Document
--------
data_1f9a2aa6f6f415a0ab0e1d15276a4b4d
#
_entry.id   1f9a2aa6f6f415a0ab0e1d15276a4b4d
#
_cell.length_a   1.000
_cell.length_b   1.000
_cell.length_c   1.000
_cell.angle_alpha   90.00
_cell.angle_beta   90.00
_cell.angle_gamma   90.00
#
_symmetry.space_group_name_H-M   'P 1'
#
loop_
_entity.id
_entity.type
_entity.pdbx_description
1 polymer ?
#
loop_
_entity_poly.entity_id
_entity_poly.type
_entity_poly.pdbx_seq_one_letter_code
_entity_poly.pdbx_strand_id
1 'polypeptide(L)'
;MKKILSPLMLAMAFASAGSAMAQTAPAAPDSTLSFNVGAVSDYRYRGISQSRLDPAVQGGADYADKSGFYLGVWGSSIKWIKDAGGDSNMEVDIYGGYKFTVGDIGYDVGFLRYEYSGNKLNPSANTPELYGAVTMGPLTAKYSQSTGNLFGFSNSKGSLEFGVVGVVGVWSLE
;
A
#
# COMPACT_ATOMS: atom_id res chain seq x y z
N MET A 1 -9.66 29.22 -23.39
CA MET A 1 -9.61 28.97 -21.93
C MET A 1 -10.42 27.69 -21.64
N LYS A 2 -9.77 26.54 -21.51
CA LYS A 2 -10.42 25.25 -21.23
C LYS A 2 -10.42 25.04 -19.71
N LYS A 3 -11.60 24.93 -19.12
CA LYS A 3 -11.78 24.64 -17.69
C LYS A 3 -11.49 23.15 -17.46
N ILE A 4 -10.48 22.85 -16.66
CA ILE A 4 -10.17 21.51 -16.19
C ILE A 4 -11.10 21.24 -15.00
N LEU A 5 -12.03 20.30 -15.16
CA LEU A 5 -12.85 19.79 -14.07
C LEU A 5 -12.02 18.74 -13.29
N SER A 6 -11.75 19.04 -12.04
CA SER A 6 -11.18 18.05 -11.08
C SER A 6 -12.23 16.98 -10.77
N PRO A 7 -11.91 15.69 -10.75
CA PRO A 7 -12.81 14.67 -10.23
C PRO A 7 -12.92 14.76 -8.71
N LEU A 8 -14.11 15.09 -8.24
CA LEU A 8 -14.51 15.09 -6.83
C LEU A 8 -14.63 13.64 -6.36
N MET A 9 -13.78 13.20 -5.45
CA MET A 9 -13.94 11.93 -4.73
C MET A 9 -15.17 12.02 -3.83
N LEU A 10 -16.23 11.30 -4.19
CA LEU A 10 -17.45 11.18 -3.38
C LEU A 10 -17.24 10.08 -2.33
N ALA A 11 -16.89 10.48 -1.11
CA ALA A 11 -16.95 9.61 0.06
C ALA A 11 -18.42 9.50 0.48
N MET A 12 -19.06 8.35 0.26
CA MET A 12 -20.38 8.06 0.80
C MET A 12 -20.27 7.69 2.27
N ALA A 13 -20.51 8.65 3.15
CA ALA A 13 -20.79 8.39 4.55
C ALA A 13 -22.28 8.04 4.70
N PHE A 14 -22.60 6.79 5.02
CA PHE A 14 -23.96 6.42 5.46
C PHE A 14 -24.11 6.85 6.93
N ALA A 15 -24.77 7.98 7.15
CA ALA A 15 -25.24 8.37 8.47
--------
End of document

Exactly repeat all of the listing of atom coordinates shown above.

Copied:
data_1f9a2aa6f6f415a0ab0e1d15276a4b4d
#
_entry.id   1f9a2aa6f6f415a0ab0e1d15276a4b4d
#
_cell.length_a   1.000
_cell.length_b   1.000
_cell.length_c   1.000
_cell.angle_alpha   90.00
_cell.angle_beta   90.00
_cell.angle_gamma   90.00
#
_symmetry.space_group_name_H-M   'P 1'
#
loop_
_entity.id
_entity.type
_entity.pdbx_description
1 polymer ?
#
loop_
_entity_poly.entity_id
_entity_poly.type
_entity_poly.pdbx_seq_one_letter_code
_entity_poly.pdbx_strand_id
1 'polypeptide(L)'
;MKKILSPLMLAMAFASAGSAMAQTAPAAPDSTLSFNVGAVSDYRYRGISQSRLDPAVQGGADYADKSGFYLGVWGSSIKWIKDAGGDSNMEVDIYGGYKFTVGDIGYDVGFLRYEYSGNKLNPSANTPELYGAVTMGPLTAKYSQSTGNLFGFSNSKGSLEFGVVGVVGVWSLE
;
A
#
# COMPACT_ATOMS: atom_id res chain seq x y z
N MET A 1 -9.66 29.22 -23.39
CA MET A 1 -9.61 28.97 -21.93
C MET A 1 -10.42 27.69 -21.64
N LYS A 2 -9.77 26.54 -21.51
CA LYS A 2 -10.42 25.25 -21.23
C LYS A 2 -10.42 25.04 -19.71
N LYS A 3 -11.60 24.93 -19.12
CA LYS A 3 -11.78 24.64 -17.69
C LYS A 3 -11.49 23.15 -17.46
N ILE A 4 -10.48 22.85 -16.66
CA ILE A 4 -10.17 21.51 -16.19
C ILE A 4 -11.10 21.24 -15.00
N LEU A 5 -12.03 20.30 -15.16
CA LEU A 5 -12.85 19.79 -14.07
C LEU A 5 -12.02 18.74 -13.29
N SER A 6 -11.75 19.04 -12.04
CA SER A 6 -11.18 18.05 -11.08
C SER A 6 -12.23 16.98 -10.77
N PRO A 7 -11.91 15.69 -10.75
CA PRO A 7 -12.81 14.67 -10.23
C PRO A 7 -12.92 14.76 -8.71
N LEU A 8 -14.11 15.09 -8.24
CA LEU A 8 -14.51 15.09 -6.83
C LEU A 8 -14.63 13.64 -6.36
N MET A 9 -13.78 13.20 -5.45
CA MET A 9 -13.94 11.93 -4.73
C MET A 9 -15.17 12.02 -3.83
N LEU A 10 -16.23 11.30 -4.19
CA LEU A 10 -17.45 11.18 -3.38
C LEU A 10 -17.24 10.08 -2.33
N ALA A 11 -16.89 10.48 -1.11
CA ALA A 11 -16.95 9.61 0.06
C ALA A 11 -18.42 9.50 0.48
N MET A 12 -19.06 8.35 0.26
CA MET A 12 -20.38 8.06 0.80
C MET A 12 -20.27 7.69 2.27
N ALA A 13 -20.51 8.65 3.15
CA ALA A 13 -20.79 8.39 4.55
C ALA A 13 -22.28 8.04 4.70
N PHE A 14 -22.60 6.79 5.02
CA PHE A 14 -23.96 6.42 5.46
C PHE A 14 -24.11 6.85 6.93
N ALA A 15 -24.77 7.98 7.15
CA ALA A 15 -25.24 8.37 8.47